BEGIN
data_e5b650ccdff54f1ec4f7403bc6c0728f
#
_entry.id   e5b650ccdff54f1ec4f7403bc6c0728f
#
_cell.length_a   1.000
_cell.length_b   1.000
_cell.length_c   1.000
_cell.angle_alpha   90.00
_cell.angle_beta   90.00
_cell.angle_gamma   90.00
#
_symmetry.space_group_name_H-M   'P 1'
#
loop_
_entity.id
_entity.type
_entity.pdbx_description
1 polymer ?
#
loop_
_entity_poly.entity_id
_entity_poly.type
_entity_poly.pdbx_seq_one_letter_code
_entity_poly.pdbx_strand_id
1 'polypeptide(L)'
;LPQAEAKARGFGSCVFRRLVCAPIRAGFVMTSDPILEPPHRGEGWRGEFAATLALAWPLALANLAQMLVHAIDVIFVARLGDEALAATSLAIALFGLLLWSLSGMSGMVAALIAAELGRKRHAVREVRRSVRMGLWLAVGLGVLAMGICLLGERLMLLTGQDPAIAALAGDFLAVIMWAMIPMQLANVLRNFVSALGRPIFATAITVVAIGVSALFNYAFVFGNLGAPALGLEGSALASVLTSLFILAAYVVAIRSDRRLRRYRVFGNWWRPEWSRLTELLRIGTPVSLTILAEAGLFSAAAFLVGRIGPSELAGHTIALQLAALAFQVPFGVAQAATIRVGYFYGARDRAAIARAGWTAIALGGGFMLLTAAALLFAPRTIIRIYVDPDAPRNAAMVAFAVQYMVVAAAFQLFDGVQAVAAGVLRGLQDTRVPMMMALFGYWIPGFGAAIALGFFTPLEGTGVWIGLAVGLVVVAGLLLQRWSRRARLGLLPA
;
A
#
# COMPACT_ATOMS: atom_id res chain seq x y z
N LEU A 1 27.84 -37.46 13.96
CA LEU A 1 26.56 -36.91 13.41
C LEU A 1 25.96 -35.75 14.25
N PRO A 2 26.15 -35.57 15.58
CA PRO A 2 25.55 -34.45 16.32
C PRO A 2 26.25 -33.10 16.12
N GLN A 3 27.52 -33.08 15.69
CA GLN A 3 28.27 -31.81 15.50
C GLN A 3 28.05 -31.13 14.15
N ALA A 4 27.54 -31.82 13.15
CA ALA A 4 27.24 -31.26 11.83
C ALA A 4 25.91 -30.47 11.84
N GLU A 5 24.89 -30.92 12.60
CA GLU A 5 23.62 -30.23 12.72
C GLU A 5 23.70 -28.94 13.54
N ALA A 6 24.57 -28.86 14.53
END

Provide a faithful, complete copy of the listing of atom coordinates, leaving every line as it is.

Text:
data_e5b650ccdff54f1ec4f7403bc6c0728f
#
_entry.id   e5b650ccdff54f1ec4f7403bc6c0728f
#
_cell.length_a   1.000
_cell.length_b   1.000
_cell.length_c   1.000
_cell.angle_alpha   90.00
_cell.angle_beta   90.00
_cell.angle_gamma   90.00
#
_symmetry.space_group_name_H-M   'P 1'
#
loop_
_entity.id
_entity.type
_entity.pdbx_description
1 polymer ?
#
loop_
_entity_poly.entity_id
_entity_poly.type
_entity_poly.pdbx_seq_one_letter_code
_entity_poly.pdbx_strand_id
1 'polypeptide(L)'
;LPQAEAKARGFGSCVFRRLVCAPIRAGFVMTSDPILEPPHRGEGWRGEFAATLALAWPLALANLAQMLVHAIDVIFVARLGDEALAATSLAIALFGLLLWSLSGMSGMVAALIAAELGRKRHAVREVRRSVRMGLWLAVGLGVLAMGICLLGERLMLLTGQDPAIAALAGDFLAVIMWAMIPMQLANVLRNFVSALGRPIFATAITVVAIGVSALFNYAFVFGNLGAPALGLEGSALASVLTSLFILAAYVVAIRSDRRLRRYRVFGNWWRPEWSRLTELLRIGTPVSLTILAEAGLFSAAAFLVGRIGPSELAGHTIALQLAALAFQVPFGVAQAATIRVGYFYGARDRAAIARAGWTAIALGGGFMLLTAAALLFAPRTIIRIYVDPDAPRNAAMVAFAVQYMVVAAAFQLFDGVQAVAAGVLRGLQDTRVPMMMALFGYWIPGFGAAIALGFFTPLEGTGVWIGLAVGLVVVAGLLLQRWSRRARLGLLPA
;
A
#
# COMPACT_ATOMS: atom_id res chain seq x y z
N LEU A 1 27.84 -37.46 13.96
CA LEU A 1 26.56 -36.91 13.41
C LEU A 1 25.96 -35.75 14.25
N PRO A 2 26.15 -35.57 15.58
CA PRO A 2 25.55 -34.45 16.32
C PRO A 2 26.25 -33.10 16.12
N GLN A 3 27.52 -33.08 15.69
CA GLN A 3 28.27 -31.81 15.50
C GLN A 3 28.05 -31.13 14.15
N ALA A 4 27.54 -31.82 13.15
CA ALA A 4 27.24 -31.26 11.83
C ALA A 4 25.91 -30.47 11.84
N GLU A 5 24.89 -30.92 12.60
CA GLU A 5 23.62 -30.23 12.72
C GLU A 5 23.70 -28.94 13.54
N ALA A 6 24.57 -28.86 14.53